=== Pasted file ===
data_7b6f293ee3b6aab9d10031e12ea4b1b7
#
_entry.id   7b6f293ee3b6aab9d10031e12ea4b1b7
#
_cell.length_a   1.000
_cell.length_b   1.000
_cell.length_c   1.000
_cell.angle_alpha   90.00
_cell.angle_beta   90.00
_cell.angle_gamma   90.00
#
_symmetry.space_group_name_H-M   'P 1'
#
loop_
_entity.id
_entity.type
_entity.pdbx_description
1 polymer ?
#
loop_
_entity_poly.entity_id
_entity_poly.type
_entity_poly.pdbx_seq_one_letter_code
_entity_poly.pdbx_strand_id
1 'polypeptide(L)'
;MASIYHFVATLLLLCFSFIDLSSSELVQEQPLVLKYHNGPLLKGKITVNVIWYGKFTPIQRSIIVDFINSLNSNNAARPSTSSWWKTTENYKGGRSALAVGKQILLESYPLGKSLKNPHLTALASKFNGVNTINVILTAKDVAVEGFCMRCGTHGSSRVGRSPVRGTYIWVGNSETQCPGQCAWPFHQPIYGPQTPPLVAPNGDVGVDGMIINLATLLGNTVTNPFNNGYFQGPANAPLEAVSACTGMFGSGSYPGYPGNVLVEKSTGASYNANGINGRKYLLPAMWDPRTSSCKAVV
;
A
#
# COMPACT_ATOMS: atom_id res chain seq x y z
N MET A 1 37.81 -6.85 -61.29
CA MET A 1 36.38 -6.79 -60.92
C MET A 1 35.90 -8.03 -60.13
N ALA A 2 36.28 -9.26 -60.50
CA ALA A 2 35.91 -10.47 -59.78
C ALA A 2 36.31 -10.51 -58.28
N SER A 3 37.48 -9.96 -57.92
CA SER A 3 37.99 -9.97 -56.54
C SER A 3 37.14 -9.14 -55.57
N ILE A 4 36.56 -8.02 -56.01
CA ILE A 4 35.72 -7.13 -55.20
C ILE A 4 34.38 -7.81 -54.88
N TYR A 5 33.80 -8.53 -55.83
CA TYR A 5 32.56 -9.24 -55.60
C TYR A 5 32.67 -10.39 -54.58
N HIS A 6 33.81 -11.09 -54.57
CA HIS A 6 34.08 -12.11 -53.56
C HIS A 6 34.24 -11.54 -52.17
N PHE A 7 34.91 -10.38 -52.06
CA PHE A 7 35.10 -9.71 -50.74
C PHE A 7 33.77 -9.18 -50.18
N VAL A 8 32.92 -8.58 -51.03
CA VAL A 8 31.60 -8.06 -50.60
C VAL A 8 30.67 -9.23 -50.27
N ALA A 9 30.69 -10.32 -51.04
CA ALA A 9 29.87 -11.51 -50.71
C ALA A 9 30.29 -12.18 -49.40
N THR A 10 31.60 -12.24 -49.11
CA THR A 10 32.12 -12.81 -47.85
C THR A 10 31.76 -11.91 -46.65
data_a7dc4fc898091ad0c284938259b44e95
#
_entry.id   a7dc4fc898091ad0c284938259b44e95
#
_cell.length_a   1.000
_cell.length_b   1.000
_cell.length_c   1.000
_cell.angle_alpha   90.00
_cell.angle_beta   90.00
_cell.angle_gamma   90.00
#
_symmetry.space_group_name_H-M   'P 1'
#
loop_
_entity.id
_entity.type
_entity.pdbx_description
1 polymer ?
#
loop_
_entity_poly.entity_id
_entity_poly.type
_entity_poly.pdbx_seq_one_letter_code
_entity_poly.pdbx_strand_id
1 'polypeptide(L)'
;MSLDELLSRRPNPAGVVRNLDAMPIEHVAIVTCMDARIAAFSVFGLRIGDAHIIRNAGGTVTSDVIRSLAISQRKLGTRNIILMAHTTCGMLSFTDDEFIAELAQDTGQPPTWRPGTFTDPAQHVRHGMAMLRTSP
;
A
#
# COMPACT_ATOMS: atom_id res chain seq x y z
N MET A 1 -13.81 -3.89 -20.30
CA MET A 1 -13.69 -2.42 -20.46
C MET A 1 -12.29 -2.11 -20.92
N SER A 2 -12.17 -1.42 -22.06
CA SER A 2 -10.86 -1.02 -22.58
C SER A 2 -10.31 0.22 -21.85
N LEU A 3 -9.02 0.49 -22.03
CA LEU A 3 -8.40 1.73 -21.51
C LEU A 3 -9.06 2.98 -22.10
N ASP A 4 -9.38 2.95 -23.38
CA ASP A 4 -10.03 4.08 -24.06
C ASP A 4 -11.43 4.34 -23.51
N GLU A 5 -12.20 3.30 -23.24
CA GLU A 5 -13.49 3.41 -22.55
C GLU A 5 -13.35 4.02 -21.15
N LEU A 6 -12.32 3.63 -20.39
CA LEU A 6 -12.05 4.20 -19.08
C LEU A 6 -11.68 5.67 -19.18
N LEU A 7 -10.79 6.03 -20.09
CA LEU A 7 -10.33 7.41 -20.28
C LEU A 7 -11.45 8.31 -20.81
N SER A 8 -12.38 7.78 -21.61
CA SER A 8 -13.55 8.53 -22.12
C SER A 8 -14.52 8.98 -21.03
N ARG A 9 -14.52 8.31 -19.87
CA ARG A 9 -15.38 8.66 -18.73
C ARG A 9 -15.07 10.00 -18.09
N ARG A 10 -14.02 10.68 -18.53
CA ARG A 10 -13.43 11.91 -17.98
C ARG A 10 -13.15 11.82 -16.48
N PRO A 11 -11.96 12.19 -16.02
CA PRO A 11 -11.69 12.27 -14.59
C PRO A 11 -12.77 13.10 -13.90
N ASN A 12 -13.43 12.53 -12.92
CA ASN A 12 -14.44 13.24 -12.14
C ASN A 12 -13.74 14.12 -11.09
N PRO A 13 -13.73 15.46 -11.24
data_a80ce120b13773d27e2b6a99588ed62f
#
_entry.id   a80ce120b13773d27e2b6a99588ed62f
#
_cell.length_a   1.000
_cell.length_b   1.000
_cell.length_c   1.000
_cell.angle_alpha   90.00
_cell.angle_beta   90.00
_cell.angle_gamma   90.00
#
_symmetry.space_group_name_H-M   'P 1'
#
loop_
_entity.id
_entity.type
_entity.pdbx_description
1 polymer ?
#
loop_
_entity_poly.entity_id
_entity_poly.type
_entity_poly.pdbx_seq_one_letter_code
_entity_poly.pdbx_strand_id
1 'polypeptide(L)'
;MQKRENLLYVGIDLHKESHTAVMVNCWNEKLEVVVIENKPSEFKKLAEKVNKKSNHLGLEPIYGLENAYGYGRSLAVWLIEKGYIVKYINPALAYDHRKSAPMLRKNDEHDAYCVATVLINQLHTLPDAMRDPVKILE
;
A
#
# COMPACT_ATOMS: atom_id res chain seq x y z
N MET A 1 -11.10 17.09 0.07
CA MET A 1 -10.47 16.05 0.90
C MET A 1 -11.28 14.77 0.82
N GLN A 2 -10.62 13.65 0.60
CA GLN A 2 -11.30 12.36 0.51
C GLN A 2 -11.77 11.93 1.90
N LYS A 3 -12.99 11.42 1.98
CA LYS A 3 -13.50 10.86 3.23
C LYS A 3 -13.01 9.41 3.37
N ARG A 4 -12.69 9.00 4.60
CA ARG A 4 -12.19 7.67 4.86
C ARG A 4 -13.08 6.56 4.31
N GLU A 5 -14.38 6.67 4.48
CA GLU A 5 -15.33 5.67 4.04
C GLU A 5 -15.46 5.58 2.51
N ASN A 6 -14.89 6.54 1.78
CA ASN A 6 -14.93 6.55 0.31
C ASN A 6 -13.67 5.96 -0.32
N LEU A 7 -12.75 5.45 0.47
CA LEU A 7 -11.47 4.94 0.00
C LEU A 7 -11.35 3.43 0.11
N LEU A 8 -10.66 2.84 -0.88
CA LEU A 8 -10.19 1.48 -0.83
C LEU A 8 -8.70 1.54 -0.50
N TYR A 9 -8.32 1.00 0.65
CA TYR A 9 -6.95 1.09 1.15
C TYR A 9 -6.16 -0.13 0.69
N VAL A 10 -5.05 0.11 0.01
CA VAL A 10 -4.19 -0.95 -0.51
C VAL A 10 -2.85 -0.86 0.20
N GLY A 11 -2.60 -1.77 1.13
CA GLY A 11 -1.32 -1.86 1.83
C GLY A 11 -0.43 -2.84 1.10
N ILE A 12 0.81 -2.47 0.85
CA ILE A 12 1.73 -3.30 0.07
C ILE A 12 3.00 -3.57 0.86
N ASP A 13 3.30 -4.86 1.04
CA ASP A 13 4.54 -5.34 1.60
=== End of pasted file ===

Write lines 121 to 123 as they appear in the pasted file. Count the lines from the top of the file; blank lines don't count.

N PRO A 11 -11.96 12.19 -16.02
CA PRO A 11 -11.69 12.27 -14.59
C PRO A 11 -12.77 13.10 -13.90